New national head swimming coach, Dutchman Jacco Verhaeren, has been tasked with preparing Australia to knock the Americans off their world No.
Just over a year after the dire London Olympics campaign, 44-year-old Verhaeren became the final piece in the jigsaw to rebuild Australian swimming on Thursday when he became the first foreign head coach.
While he’s been signed up to the 2016 Rio Olympics, Swimming Australia has made a clear longer term goal to be the world’s No.1 swimming nation by 2020.
Having guided Dutch swimming for the past seven years, Verhaeren has been hired partly for the technical expertise that also helped greats Pieter van den Hoogenband and Inge de Bruijn to gold medals at the Sydney and Athens Olympics.
He’ll continue a rebuilding already well underway – in the coaching ranks and administration – with James Magnussen, Cate Campbell and Christian Sprenger all winning world titles this year after Australia failed to win a single individual gold medal in the pool at the London Games.
“Our vision is to be number one in the world in the future … from the Olympic podium right through to grassroots,” said new Swimming Australia president John Bertrand.
“That’s a huge challenge.
“Jacco is that type of person who’s wanting to challenge the existing way of thinking … such that we are going to get to the next level of expertise faster than the rest of the world.”
Verhaeren, who also helped Dutch sprint sensation Ranomi Kromowidjojo to the women’s sprint double at the London Olympics, was delighted to take on the role in a country with Australia’s great history in the sport.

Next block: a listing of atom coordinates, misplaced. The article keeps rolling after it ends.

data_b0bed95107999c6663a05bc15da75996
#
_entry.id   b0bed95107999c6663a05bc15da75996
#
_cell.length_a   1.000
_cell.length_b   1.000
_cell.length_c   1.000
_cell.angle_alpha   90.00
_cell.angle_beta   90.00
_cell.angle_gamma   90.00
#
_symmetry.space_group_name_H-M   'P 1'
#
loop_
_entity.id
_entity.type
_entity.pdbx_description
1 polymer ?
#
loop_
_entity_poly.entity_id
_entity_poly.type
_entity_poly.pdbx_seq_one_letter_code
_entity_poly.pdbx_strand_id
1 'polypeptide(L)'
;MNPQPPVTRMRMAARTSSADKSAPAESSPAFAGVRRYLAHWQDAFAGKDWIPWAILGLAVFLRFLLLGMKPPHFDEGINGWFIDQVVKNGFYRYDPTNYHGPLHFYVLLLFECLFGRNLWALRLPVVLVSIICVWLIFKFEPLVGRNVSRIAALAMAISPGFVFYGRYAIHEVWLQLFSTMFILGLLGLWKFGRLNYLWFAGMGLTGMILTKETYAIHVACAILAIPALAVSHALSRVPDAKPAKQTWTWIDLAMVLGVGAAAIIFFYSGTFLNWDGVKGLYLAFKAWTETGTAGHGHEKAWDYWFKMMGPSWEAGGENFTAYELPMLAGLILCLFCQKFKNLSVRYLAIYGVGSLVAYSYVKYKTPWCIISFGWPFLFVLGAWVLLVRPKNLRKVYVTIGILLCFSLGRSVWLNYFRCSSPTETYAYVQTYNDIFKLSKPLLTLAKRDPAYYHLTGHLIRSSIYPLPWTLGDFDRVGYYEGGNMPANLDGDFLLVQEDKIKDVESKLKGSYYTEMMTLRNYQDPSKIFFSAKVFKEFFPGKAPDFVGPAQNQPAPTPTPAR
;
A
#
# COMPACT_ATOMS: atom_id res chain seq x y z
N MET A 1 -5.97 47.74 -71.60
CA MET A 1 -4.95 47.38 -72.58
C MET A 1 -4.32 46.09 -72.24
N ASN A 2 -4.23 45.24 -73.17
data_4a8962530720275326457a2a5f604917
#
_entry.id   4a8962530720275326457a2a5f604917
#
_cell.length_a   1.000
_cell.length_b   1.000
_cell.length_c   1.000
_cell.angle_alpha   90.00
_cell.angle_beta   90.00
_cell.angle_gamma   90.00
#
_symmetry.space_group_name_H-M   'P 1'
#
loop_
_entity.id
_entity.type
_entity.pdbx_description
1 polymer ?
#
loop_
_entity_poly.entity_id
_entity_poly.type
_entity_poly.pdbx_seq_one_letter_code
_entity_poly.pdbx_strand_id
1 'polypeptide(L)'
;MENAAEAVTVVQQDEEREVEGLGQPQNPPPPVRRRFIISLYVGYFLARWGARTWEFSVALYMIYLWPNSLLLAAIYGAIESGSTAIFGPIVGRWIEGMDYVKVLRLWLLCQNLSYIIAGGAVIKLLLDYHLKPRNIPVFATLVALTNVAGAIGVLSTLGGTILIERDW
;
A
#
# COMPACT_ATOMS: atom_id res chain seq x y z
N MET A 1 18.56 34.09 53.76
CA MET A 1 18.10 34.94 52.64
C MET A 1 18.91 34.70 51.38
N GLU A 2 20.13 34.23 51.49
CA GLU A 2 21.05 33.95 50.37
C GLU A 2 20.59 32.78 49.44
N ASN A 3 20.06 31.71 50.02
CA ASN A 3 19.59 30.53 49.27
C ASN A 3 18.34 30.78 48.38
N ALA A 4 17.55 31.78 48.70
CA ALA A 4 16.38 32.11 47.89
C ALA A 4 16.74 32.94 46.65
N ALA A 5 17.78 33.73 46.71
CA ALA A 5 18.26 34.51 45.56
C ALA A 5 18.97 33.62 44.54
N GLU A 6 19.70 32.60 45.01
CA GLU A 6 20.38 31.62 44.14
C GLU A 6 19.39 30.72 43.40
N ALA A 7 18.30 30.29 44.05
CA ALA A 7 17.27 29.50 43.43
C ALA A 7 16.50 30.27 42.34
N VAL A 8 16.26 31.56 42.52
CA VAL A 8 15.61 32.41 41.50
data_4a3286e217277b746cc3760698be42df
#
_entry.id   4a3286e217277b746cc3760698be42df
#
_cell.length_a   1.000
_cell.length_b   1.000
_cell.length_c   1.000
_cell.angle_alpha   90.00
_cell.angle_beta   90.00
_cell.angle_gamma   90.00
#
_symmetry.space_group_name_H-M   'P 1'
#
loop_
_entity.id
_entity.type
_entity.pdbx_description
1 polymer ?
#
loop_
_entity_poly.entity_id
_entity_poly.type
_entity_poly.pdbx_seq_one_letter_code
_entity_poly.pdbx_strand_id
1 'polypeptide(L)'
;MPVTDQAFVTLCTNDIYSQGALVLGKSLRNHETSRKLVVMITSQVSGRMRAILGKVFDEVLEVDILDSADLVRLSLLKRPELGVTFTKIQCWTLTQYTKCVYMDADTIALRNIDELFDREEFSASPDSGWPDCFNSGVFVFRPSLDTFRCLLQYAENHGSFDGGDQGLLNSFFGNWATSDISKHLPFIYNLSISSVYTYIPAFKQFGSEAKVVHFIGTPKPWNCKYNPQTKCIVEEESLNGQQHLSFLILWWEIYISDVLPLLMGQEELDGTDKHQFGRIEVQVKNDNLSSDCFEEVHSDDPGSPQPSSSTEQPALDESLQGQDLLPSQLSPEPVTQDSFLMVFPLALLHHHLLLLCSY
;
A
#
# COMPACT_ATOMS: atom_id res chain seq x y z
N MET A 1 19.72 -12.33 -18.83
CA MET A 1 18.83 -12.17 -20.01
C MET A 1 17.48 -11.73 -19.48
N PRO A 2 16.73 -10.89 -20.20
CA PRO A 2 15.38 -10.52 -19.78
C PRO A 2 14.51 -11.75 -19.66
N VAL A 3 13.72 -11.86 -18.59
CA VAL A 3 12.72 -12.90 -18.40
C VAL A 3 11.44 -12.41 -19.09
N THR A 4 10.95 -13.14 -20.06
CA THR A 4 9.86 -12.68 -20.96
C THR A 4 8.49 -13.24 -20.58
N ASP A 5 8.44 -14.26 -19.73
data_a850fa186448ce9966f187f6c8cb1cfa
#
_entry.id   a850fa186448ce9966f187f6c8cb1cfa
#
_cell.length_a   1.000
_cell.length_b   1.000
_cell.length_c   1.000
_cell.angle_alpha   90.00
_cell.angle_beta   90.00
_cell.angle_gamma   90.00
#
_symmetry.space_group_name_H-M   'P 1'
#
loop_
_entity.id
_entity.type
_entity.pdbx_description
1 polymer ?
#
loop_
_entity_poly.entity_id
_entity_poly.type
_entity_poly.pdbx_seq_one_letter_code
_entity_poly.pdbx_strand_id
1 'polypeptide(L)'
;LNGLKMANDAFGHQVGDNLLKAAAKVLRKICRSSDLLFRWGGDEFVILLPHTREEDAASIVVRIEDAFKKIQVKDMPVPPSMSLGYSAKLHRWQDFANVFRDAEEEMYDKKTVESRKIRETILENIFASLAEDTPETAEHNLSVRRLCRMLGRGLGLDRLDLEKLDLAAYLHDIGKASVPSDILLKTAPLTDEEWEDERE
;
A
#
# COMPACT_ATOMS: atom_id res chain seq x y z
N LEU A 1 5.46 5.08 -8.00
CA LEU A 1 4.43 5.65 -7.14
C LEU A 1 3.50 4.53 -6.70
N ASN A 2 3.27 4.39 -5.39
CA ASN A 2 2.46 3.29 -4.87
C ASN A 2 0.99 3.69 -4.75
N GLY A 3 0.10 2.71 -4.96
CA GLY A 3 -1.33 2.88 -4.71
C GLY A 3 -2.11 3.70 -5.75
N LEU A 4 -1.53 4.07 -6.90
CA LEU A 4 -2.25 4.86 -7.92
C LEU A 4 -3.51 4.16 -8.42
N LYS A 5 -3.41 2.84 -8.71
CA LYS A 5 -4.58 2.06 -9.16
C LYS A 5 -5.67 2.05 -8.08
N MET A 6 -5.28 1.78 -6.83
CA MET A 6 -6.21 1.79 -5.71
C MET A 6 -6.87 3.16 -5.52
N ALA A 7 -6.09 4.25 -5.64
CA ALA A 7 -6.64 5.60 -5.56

“Australian swimming is extremely well respected on the international stage and to have the chance to work with the athletes and coaches in this role is humbling,” he said in a statement.
“In the Netherlands we are a small swimming nation that has worked hard technically to maximise every opportunity.
“We’ve had some success working on those technical elements and I hope to bring that focus and drive to this new role in Australia.”
SA’s director of high performance and Verhaeren’s direct boss, Michael Scott, hailed Verhaeren’s coaching experience at five Olympic Games and eight world championships as the key to the team’s success in Rio and beyond.
“The high-performance unit fundamentally is focused on achieving its aspiration of being number one in the world by 2020, and to do that we need to track the best people. Jacco fits that bill,” he said.
Verhaeren resigned as technical director of the Dutch swimming federation this week and will fill the spot left vacant since Leigh Nugent’s March resignation in the wake of the London Games campaign and the fall out over the Stilnox controversy and investigation into the poor team culture and performance.
His signature completes major changes in Swimming Australia positions.
Bertrand took up the presidency in August following the resignation of Barclay Nettlefold after alleged inappropriate behaviour.
In April, former Hockey Australia chief Mark Anderson was confirmed as the new SA CEO while former Australian Institute of Sport director Scott was named as the high-performance director.